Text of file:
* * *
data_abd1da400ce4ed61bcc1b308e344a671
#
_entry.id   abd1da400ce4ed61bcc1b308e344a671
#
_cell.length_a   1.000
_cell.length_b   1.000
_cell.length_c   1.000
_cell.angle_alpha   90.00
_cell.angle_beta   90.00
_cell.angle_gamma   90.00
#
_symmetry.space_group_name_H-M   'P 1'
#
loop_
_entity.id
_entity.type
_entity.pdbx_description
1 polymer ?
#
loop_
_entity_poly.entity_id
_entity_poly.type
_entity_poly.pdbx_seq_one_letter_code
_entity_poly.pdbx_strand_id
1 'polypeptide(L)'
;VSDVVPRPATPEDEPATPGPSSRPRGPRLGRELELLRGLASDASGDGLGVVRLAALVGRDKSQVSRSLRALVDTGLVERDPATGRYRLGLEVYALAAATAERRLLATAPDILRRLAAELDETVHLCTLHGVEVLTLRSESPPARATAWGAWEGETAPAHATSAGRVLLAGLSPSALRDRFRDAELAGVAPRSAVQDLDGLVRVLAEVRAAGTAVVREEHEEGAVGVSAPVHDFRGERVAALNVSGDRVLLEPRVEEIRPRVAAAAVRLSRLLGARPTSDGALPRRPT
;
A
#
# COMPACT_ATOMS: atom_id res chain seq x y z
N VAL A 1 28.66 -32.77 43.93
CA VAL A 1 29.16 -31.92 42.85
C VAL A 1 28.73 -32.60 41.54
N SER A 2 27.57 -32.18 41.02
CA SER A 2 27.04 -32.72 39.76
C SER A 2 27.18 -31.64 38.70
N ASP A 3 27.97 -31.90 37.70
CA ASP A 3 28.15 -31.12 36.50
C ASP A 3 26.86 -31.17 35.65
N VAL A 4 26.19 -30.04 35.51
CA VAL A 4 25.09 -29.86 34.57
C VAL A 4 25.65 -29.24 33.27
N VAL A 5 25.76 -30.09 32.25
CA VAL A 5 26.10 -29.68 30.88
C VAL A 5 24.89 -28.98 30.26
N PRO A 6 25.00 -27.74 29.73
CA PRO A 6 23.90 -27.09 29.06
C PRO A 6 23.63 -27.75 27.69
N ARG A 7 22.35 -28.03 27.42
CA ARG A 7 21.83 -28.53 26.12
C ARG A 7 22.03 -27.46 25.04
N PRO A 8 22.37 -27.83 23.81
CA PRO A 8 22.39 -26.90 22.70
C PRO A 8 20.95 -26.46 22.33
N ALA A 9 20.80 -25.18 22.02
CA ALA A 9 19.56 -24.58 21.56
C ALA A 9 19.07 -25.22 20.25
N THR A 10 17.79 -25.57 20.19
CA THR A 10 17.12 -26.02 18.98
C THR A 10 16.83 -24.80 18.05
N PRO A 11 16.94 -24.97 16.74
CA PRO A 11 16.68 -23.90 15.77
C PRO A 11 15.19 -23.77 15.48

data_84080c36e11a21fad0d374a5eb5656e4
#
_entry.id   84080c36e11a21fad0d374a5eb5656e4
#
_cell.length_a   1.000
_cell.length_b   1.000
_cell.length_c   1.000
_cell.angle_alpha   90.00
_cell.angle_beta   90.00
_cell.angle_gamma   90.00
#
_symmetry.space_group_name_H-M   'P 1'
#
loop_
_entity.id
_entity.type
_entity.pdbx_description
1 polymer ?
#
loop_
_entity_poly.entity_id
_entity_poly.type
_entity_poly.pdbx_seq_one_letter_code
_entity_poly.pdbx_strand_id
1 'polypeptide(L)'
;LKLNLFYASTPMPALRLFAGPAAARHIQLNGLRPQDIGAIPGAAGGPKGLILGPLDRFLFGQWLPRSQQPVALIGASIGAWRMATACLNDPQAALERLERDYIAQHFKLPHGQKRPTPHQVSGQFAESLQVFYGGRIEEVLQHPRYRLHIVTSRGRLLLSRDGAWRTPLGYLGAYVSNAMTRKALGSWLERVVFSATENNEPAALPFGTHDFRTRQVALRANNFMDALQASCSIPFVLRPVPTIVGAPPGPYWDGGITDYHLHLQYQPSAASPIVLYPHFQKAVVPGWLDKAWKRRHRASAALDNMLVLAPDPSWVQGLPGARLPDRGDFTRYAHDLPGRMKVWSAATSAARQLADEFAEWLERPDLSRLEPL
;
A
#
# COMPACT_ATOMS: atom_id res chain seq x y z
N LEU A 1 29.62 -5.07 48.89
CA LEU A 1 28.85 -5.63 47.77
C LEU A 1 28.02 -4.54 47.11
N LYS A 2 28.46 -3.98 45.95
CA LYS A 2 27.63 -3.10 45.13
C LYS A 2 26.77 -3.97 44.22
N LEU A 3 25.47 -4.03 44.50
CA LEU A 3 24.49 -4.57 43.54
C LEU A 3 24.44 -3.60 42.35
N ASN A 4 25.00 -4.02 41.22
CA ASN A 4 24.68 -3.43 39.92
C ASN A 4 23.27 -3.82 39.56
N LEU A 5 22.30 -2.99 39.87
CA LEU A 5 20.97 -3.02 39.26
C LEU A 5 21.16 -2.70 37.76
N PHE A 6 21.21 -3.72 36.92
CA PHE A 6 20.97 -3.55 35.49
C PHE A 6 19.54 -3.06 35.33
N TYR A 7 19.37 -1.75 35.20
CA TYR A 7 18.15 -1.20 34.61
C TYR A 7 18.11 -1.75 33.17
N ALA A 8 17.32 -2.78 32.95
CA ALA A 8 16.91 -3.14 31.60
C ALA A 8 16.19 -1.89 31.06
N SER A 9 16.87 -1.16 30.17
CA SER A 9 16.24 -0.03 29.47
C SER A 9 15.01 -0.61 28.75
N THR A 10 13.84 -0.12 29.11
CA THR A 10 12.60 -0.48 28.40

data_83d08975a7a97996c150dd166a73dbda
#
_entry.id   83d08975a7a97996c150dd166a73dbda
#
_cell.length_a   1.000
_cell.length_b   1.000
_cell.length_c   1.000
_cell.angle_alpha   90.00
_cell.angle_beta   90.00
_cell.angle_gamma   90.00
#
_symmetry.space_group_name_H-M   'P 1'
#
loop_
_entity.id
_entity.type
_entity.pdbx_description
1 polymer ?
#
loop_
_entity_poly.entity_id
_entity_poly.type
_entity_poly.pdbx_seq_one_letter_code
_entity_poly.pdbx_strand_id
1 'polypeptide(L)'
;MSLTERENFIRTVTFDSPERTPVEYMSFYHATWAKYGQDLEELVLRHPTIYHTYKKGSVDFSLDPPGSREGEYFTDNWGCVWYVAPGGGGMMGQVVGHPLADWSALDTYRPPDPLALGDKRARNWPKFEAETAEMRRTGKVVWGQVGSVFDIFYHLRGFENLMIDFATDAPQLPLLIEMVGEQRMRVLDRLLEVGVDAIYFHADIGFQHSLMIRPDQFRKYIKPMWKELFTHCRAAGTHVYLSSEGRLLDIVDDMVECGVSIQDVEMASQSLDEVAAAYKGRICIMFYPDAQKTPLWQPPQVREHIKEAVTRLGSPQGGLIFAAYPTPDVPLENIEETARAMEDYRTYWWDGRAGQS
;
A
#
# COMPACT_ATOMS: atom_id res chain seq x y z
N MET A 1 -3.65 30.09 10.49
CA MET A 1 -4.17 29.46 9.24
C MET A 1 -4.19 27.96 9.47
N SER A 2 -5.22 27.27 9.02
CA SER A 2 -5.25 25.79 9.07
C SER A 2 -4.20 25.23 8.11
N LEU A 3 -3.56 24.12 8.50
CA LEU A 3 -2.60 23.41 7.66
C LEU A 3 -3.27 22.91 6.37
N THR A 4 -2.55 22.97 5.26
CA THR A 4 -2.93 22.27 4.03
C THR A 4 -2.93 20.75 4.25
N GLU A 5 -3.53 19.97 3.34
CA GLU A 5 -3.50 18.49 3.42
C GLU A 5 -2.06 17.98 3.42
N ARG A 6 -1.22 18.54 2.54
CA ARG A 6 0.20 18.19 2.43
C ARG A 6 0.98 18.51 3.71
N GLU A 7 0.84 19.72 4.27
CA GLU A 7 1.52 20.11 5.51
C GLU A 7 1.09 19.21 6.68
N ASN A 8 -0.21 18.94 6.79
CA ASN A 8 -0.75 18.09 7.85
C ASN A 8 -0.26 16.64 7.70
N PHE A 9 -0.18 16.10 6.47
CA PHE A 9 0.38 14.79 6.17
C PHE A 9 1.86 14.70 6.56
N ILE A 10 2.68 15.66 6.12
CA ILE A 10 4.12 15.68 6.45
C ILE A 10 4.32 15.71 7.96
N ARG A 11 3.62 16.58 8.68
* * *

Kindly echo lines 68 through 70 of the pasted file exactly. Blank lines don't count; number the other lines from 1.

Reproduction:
_cell.length_a   1.000
_cell.length_b   1.000
_cell.length_c   1.000